Madison County ROE #41 has developed a Return to Learning Plan for the 2021 – 2022 school year.
The ROE has reviewed our previous Return to Learning Plan that governed the 20-21 school year and reviewed the document based on guidance from the Illinois Department of Public Health and Illinois State Board of Education. Additionally, input from stakeholders was taken into account to ensure the ROE properly utilizes American Rescue Plan resources to provide our students with a safe environment, appropriate academic programs, social emotional supports, and current technology. Each of which will allow our students to grow academically and socially as our ROE recovers from a living through the COVID-19 pandemic.
Areas identified in the Return to Learning Plan include: American Rescue Plan, Wellness, Human Resources, Technology, Instruction, and Operations. The areas will guide the day to day practices and procedures that occur in each school facility from entrance, exit, classroom instruction, lunch, etc. for our anticipated Return to Learning in the weeks ahead. While the plan is comprehensive, the ROE will be forthcoming if changes and adjustments are needed as we travel down uncharted waters.
Thank you for your time, effort and constant dedication to our students!
Robert W. Werden, Regional Superintendent
*This set of guidelines and protocols was updated and reflecting IDPH guidance as of 8/17/2021. This document is an ever changing outline based upon the recommendations and guidelines set forth by the CDC, Illinois State Board of Education and IDPH and may be updated based on school community, and county positivity numbers and after consultation with local public health officials. Modifications to this plan could include increased mitigation measures to decrease the spread of COVID-19. The plan will be regularly reviewed, but no less frequently than every six months, taking into consideration the timing of significant changes to CDC guidance on reopening schools. In determining whether revisions are necessary, and in making any revisions, the ROE will seek public input and take such input into account. If the CDC Guidance has been updated at the time the ROE revises this plan, the revised plan will address the ROE’s policies for each of the CDC’s safety recommendations.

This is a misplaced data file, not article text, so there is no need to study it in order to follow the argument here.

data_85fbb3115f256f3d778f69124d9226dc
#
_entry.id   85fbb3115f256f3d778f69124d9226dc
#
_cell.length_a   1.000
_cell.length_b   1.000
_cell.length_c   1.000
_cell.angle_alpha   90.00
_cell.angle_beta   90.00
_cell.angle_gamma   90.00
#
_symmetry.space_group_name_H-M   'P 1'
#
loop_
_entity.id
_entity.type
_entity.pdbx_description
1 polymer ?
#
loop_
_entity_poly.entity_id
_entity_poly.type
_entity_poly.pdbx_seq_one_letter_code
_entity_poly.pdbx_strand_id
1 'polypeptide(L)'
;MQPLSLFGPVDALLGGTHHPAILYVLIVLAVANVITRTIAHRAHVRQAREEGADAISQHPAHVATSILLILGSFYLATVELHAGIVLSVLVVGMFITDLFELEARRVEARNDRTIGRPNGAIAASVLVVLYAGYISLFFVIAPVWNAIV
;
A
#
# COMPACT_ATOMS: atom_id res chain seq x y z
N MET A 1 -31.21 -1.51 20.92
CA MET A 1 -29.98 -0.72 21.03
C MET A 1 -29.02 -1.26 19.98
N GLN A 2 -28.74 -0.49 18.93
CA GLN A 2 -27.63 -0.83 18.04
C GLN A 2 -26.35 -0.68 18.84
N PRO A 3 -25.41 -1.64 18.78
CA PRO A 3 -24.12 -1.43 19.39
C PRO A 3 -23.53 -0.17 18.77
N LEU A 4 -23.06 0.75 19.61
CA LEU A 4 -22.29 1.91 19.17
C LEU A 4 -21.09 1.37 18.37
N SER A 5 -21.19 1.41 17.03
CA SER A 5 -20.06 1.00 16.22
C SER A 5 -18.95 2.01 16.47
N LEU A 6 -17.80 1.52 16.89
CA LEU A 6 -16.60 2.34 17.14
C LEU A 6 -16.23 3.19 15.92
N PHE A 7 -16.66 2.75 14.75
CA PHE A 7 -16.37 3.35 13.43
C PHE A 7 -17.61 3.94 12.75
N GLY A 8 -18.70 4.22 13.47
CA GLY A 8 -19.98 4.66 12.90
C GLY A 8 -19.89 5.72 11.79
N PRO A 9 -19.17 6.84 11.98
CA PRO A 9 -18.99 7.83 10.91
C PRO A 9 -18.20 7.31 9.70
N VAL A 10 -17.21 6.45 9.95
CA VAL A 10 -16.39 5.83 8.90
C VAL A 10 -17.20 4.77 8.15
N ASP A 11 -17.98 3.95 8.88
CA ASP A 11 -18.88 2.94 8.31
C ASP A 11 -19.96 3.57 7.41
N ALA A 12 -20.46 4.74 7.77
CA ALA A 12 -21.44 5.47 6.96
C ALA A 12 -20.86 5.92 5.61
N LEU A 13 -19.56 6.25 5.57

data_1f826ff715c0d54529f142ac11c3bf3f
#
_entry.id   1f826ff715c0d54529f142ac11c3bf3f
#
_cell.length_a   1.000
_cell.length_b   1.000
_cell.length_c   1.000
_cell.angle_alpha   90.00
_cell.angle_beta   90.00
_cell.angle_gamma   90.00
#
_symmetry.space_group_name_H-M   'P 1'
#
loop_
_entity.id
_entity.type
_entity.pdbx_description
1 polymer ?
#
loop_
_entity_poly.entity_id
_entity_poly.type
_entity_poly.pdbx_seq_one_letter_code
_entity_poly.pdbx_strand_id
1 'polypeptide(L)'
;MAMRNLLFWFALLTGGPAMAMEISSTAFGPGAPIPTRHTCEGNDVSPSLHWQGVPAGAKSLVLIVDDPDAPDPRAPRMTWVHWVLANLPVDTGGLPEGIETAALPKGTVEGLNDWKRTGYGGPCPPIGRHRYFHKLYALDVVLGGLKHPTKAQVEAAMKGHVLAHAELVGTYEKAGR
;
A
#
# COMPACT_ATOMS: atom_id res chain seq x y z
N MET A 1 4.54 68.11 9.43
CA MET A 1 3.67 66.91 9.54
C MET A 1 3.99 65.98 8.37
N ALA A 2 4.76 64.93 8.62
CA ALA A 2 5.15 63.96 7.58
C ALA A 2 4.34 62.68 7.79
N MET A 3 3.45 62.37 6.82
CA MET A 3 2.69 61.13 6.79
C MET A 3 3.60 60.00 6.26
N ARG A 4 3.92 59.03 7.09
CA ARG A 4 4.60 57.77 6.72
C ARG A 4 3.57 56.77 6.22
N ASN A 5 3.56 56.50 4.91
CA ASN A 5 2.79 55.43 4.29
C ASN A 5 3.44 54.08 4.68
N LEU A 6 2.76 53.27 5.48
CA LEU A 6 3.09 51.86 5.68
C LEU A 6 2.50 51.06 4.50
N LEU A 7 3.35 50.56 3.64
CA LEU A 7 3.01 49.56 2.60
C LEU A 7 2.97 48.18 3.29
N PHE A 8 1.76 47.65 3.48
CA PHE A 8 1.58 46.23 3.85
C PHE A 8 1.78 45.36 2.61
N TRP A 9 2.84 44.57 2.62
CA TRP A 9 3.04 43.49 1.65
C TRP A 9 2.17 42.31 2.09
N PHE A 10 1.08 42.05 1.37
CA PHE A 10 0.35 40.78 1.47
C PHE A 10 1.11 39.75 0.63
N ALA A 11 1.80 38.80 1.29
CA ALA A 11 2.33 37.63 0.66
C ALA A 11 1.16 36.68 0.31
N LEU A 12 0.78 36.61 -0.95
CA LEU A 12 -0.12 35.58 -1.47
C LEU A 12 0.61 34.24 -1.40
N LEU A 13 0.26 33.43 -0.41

TABLE OF CONTENTS (Updated 9-7-2021)
AMERICAN RESCUE PLAN REQUIREMENTS Page
Committee Members 4
Important Dates 4
Maintaining the Health and Safety of Students, Educators,
and Other Staff 5
Physical Distancing 5
Face Coverings and P.P.E. 5
Hand Hygiene 6
Facilities Cleaning Plan 6
Routine high touch cleaning mitigation 7
Supplemental cleaning mitigation 7
School bus cleaning mitigation 7
Contact Tracing in Combination with Isolation and Quarantine 8
Student Staff and Visitor Health Checklist 9
Return to School Flowchart 11
Weekly COVID Screening 11
Rapid Point-of-Care Antigen Testing 12
Promoting Vaccination 12
Disabilities or Other Health Care Needs 13
Coordinate with Public Health Officials 13
Communication Plan 13
Staff Return Plan 14
Staffing Levels 14
Professional Travel and Field Trip Requests 14
Devices & Web Access 15
Device Distribution Plan 15
Assessment and Classroom Instruction 15
Intervention Services 16
Social Emotional Support 16
Community Partnerships 17
Communication and Engagement 18
Students with Special Education Services 19
Homeless Students 19
Transition Back to On-Site Learning 19
SEL and Relationships 19
Activities to Promote Wellbeing 20
AMERICAN RESCUE SPENDING PLAN
Capital Improvement 21
AMERICAN RESCUE PLAN REQUIREMENTS
Page 4 - Overview
Sweeping through the world in early 2020, the COVID-19 pandemic resulted in major upheaval to all aspects of life, including unprecedented school closures in the spring and fall of 2020. Opening schools for in-person instruction required strict health and safety protocols which created barriers and limitations to teaching and learning.